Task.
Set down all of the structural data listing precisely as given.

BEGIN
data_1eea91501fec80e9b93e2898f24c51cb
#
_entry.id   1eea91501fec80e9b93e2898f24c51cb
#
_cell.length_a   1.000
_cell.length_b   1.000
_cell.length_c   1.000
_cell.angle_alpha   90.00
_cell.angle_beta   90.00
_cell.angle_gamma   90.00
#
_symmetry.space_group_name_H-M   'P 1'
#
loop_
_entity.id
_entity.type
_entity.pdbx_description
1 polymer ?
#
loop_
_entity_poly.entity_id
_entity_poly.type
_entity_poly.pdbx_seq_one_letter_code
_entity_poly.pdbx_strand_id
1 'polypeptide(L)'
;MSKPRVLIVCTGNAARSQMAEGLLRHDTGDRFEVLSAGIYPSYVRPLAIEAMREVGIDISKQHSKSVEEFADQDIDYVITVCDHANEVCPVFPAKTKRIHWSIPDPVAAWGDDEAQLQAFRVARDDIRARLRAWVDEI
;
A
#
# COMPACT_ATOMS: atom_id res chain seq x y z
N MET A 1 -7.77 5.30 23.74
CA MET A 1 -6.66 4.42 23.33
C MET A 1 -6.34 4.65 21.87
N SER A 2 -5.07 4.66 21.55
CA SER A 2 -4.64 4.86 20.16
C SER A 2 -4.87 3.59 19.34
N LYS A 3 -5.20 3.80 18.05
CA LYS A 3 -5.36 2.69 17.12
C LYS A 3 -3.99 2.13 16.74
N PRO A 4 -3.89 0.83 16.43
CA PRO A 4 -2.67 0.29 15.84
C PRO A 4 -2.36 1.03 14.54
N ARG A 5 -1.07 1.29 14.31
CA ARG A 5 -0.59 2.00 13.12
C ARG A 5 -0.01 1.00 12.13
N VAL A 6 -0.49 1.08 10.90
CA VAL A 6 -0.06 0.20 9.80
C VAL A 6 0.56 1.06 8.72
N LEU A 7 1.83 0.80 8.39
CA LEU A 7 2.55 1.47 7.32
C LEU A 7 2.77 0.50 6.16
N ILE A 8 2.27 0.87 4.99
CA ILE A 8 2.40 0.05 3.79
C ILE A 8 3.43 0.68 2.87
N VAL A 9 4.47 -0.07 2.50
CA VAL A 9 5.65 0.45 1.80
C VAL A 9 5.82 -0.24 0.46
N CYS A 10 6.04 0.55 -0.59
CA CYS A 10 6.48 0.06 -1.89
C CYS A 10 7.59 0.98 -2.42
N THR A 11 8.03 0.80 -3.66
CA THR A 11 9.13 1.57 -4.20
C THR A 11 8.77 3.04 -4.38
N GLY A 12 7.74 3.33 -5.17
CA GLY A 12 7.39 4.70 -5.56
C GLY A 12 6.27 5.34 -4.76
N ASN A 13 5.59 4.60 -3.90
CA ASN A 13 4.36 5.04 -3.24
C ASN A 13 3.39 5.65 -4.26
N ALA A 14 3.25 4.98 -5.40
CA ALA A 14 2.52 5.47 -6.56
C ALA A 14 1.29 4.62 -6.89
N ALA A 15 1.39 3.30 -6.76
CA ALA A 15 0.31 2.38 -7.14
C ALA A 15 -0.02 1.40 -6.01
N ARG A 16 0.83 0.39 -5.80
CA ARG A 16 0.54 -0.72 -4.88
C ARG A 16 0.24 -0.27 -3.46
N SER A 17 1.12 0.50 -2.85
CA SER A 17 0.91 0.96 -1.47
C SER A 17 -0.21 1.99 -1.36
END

data_1eea91501fec80e9b93e2898f24c51cb
#
_entry.id   1eea91501fec80e9b93e2898f24c51cb
#
_cell.length_a   1.000
_cell.length_b   1.000
_cell.length_c   1.000
_cell.angle_alpha   90.00
_cell.angle_beta   90.00
_cell.angle_gamma   90.00
#
_symmetry.space_group_name_H-M   'P 1'
#
loop_
_entity.id
_entity.type
_entity.pdbx_description
1 polymer ?
#
loop_
_entity_poly.entity_id
_entity_poly.type
_entity_poly.pdbx_seq_one_letter_code
_entity_poly.pdbx_strand_id
1 'polypeptide(L)'
;MSKPRVLIVCTGNAARSQMAEGLLRHDTGDRFEVLSAGIYPSYVRPLAIEAMREVGIDISKQHSKSVEEFADQDIDYVITVCDHANEVCPVFPAKTKRIHWSIPDPVAAWGDDEAQLQAFRVARDDIRARLRAWVDEI
;
A
#
# COMPACT_ATOMS: atom_id res chain seq x y z
N MET A 1 -7.77 5.30 23.74
CA MET A 1 -6.66 4.42 23.33
C MET A 1 -6.34 4.65 21.87
N SER A 2 -5.07 4.66 21.55
CA SER A 2 -4.64 4.86 20.16
C SER A 2 -4.87 3.59 19.34
N LYS A 3 -5.20 3.80 18.05
CA LYS A 3 -5.36 2.69 17.12
C LYS A 3 -3.99 2.13 16.74
N PRO A 4 -3.89 0.83 16.43
CA PRO A 4 -2.67 0.29 15.84
C PRO A 4 -2.36 1.03 14.54
N ARG A 5 -1.07 1.29 14.31
CA ARG A 5 -0.59 2.00 13.12
C ARG A 5 -0.01 1.00 12.13
N VAL A 6 -0.49 1.08 10.90
CA VAL A 6 -0.06 0.20 9.80
C VAL A 6 0.56 1.06 8.72
N LEU A 7 1.83 0.80 8.39
CA LEU A 7 2.55 1.47 7.32
C LEU A 7 2.77 0.50 6.16
N ILE A 8 2.27 0.87 4.99
CA ILE A 8 2.40 0.05 3.79
C ILE A 8 3.43 0.68 2.87
N VAL A 9 4.47 -0.07 2.50
CA VAL A 9 5.65 0.45 1.80
C VAL A 9 5.82 -0.24 0.46
N CYS A 10 6.04 0.55 -0.59
CA CYS A 10 6.48 0.06 -1.89
C CYS A 10 7.59 0.98 -2.42
N THR A 11 8.03 0.80 -3.66
CA THR A 11 9.13 1.57 -4.20
C THR A 11 8.77 3.04 -4.38
N GLY A 12 7.74 3.33 -5.17
CA GLY A 12 7.39 4.70 -5.56
C GLY A 12 6.27 5.34 -4.76
N ASN A 13 5.59 4.60 -3.90
CA ASN A 13 4.36 5.04 -3.24
C ASN A 13 3.39 5.65 -4.26
N ALA A 14 3.25 4.98 -5.40
CA ALA A 14 2.52 5.47 -6.56
C ALA A 14 1.29 4.62 -6.89
N ALA A 15 1.39 3.30 -6.76
CA ALA A 15 0.31 2.38 -7.14
C ALA A 15 -0.02 1.40 -6.01
N ARG A 16 0.83 0.39 -5.80
CA ARG A 16 0.54 -0.72 -4.88
C ARG A 16 0.24 -0.27 -3.46
N SER A 17 1.12 0.50 -2.85
CA SER A 17 0.91 0.96 -1.47
C SER A 17 -0.21 1.99 -1.36